By Ekaterina Zhdanova-
Japan, known as the Land of the Rising Sun, is a small
island country off the east coast of Asia with the capital in
Tokyo. It is the home of some of the world's greatest ancient
traditions, natural beauty, and art.
Japan's land is made up of four main islands and is full of
dramatic landscapes. Most of the land in Japan is very
mountainous. Several active and dormant volcanoes are
located on the Japanese islands, including the well-known
Mount Fuji, which stands at 12,388 feet tall. Mount Fuji has
been one of the most favorite subjects of Japanese art from the
country's ancient history to modern time.
Heavy rainfall is common in Japan, which sustains the
vegetation cover over much of the land. The rain is also helpful
to rice farming, which has been the occupation for many
Japanese people for much of the country's history. In fact, some
of Japan's early inhabitants brought rice farming with them from
Rice farmers united to create villages and around 100 B.C.
began forming social classes, dividing the rich farm owners
from smaller farmers. This formation of communities and
classes helped to create Japan's first government under the
leadership of an emperor. In early Japanese history, there was
no capital city; emperors moved from town to town.
The first recorded history of Japanese people can be found
in ancient Chinese writings, when some people from Japanese
islands came to meet the emperor of China in 57 A.D. A
Chinese writer wrote about Japanese people, stating, that "they
are very short, eat lots of vegetables, serve food on dishes
made of bamboo and there is no stealing among them."
In the 8th Century, the first capital of the country was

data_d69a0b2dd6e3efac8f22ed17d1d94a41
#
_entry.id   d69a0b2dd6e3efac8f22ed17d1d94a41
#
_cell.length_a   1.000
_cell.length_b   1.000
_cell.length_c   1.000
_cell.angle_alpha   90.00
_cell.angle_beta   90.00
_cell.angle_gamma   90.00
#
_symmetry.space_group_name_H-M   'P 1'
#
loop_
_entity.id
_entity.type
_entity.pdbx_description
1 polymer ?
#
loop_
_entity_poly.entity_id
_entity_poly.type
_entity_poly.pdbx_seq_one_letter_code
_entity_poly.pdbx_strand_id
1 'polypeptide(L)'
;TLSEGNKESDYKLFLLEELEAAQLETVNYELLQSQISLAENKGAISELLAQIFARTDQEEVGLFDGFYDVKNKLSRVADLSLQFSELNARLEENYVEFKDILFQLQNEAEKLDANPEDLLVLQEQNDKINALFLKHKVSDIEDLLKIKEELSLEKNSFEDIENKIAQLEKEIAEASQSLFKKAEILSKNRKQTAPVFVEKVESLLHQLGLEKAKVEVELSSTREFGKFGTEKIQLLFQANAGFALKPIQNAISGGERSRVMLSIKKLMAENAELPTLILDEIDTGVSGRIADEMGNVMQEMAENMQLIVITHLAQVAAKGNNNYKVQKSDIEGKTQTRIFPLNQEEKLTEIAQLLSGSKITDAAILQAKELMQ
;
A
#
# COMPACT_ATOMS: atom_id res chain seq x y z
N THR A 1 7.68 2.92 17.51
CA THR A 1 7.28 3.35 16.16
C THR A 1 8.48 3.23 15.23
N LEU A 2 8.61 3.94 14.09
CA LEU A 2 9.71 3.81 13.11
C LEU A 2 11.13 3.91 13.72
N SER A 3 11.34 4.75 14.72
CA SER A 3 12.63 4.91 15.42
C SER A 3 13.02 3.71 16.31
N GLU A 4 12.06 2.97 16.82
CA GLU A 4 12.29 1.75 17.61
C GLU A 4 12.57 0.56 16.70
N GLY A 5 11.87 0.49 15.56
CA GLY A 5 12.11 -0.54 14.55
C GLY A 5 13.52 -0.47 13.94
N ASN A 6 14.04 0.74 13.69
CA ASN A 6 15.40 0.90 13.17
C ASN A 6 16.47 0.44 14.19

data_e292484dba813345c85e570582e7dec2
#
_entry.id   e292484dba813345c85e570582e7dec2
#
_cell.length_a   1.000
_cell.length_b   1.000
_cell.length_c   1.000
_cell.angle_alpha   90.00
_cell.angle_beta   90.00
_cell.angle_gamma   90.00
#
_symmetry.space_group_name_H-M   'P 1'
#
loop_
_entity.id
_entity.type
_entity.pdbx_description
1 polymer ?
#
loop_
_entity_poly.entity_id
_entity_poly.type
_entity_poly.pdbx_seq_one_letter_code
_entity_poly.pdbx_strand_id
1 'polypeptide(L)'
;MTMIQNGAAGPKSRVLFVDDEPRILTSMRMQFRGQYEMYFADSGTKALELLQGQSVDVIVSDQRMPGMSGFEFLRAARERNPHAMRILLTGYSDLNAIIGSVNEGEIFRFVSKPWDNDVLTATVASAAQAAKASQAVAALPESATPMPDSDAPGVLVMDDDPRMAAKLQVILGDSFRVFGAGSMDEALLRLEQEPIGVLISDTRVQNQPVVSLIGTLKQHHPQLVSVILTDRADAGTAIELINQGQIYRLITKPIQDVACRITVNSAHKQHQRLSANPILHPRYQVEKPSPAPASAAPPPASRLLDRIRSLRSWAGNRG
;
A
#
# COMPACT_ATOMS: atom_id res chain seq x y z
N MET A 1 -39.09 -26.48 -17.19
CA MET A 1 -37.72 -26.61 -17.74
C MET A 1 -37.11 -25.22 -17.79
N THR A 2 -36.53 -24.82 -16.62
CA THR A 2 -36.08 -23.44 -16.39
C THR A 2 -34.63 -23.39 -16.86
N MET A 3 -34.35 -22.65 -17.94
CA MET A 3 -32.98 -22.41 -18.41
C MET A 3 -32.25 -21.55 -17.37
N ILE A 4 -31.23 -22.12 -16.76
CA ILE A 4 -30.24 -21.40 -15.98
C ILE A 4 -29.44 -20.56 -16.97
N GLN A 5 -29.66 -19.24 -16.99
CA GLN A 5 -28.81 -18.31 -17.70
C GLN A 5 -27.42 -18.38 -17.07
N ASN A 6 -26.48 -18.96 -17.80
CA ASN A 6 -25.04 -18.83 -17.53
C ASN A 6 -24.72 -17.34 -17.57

created in Nara. Many places of Buddhist worship, called
monasteries, were built in Nara. Among them is one of the
largest wooden buildings in the world, which still stands today.
Buddhism, the worship of the god Buddha, was brought to
Japan from China. Before then, nearly all Japanese people
practiced the Shinto religion. Shinto is native to Japan and has
no sacred writings. Its followers worship Kami, sacred spirits
that can take the form of natural elements like the sun,
mountains, trees and rocks. Kami can also represent one's
ancestors. Today, many different religions, including Shinto,
Buddhism and western Christianity are practiced in Japan.
As the practice of rice farming grew in Japan, many
farmers hired soldiers, called Samurai, to protect their land.
Partly because of this power over the land, the Samurai quickly
became the leaders of the country. Samurai were thought to be a
good example to average Japanese citizens. They were loyal,
disciplined and respectful. Many Samurai who failed to live up
to these principles chose to kill themselves.
An important ritual to the Samurai was the Tea Ceremony.
The ceremony, which is now very popular and became a part of